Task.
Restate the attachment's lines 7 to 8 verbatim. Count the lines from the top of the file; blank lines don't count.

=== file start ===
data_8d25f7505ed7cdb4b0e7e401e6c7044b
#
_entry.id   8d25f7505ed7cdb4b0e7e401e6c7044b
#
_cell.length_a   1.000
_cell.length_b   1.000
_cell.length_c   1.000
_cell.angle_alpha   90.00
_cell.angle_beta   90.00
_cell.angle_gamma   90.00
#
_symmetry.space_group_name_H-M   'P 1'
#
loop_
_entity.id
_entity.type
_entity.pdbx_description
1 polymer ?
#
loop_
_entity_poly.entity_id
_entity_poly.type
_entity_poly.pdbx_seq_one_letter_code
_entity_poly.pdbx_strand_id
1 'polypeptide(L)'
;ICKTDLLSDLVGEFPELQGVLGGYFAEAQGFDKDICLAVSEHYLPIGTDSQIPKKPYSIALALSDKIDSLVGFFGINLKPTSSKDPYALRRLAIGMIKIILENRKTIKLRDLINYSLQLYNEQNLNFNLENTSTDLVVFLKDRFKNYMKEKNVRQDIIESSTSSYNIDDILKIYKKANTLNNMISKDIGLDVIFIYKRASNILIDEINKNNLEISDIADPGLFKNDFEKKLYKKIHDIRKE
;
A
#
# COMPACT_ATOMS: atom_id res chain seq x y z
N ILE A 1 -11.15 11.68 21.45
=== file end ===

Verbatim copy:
_cell.length_c   1.000
_cell.angle_alpha   90.00